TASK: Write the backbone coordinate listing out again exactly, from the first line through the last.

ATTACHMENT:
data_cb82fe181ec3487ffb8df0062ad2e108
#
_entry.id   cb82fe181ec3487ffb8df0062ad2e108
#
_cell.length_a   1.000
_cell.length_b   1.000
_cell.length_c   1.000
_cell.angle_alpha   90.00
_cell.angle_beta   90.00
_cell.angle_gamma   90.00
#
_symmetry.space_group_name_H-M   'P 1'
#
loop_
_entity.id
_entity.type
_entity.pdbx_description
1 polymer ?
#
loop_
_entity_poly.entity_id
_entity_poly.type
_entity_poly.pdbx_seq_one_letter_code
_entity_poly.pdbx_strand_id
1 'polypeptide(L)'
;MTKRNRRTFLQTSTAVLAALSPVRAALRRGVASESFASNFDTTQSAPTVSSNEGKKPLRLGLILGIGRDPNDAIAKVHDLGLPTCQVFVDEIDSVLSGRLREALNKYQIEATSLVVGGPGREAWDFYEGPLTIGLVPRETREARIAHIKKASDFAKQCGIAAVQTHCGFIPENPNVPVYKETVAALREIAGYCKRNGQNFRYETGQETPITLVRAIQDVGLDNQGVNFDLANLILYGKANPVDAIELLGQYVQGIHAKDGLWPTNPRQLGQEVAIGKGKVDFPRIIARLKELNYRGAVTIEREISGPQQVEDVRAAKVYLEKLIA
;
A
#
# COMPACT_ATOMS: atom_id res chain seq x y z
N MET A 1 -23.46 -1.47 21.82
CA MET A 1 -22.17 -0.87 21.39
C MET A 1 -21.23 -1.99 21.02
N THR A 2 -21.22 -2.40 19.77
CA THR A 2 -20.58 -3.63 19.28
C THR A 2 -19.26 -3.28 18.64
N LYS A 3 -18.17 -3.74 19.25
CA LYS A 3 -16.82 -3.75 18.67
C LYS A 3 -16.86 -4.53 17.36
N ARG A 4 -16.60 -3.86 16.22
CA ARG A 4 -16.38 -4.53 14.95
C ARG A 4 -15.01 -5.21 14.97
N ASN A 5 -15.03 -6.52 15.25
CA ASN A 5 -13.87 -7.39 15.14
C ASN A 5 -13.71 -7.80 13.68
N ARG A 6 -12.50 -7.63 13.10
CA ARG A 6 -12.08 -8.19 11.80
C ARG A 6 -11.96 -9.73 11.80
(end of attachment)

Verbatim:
data_cb82fe181ec3487ffb8df0062ad2e108
#
_entry.id   cb82fe181ec3487ffb8df0062ad2e108
#
_cell.length_a   1.000
_cell.length_b   1.000
_cell.length_c   1.000
_cell.angle_alpha   90.00
_cell.angle_beta   90.00
_cell.angle_gamma   90.00
#
_symmetry.space_group_name_H-M   'P 1'
#
loop_
_entity.id
_entity.type
_entity.pdbx_description
1 polymer ?
#
loop_
_entity_poly.entity_id
_entity_poly.type
_entity_poly.pdbx_seq_one_letter_code
_entity_poly.pdbx_strand_id
1 'polypeptide(L)'
;MTKRNRRTFLQTSTAVLAALSPVRAALRRGVASESFASNFDTTQSAPTVSSNEGKKPLRLGLILGIGRDPNDAIAKVHDLGLPTCQVFVDEIDSVLSGRLREALNKYQIEATSLVVGGPGREAWDFYEGPLTIGLVPRETREARIAHIKKASDFAKQCGIAAVQTHCGFIPENPNVPVYKETVAALREIAGYCKRNGQNFRYETGQETPITLVRAIQDVGLDNQGVNFDLANLILYGKANPVDAIELLGQYVQGIHAKDGLWPTNPRQLGQEVAIGKGKVDFPRIIARLKELNYRGAVTIEREISGPQQVEDVRAAKVYLEKLIA
;
A
#
# COMPACT_ATOMS: atom_id res chain seq x y z
N MET A 1 -23.46 -1.47 21.82
CA MET A 1 -22.17 -0.87 21.39
C MET A 1 -21.23 -1.99 21.02
N THR A 2 -21.22 -2.40 19.77
CA THR A 2 -20.58 -3.63 19.28
C THR A 2 -19.26 -3.28 18.64
N LYS A 3 -18.17 -3.74 19.25
CA LYS A 3 -16.82 -3.75 18.67
C LYS A 3 -16.86 -4.53 17.36
N ARG A 4 -16.60 -3.86 16.22
CA ARG A 4 -16.38 -4.53 14.95
C ARG A 4 -15.01 -5.21 14.97
N ASN A 5 -15.03 -6.52 15.25
CA ASN A 5 -13.87 -7.39 15.14
C ASN A 5 -13.71 -7.80 13.68
N ARG A 6 -12.50 -7.63 13.10
CA ARG A 6 -12.08 -8.19 11.80
C ARG A 6 -11.96 -9.73 11.80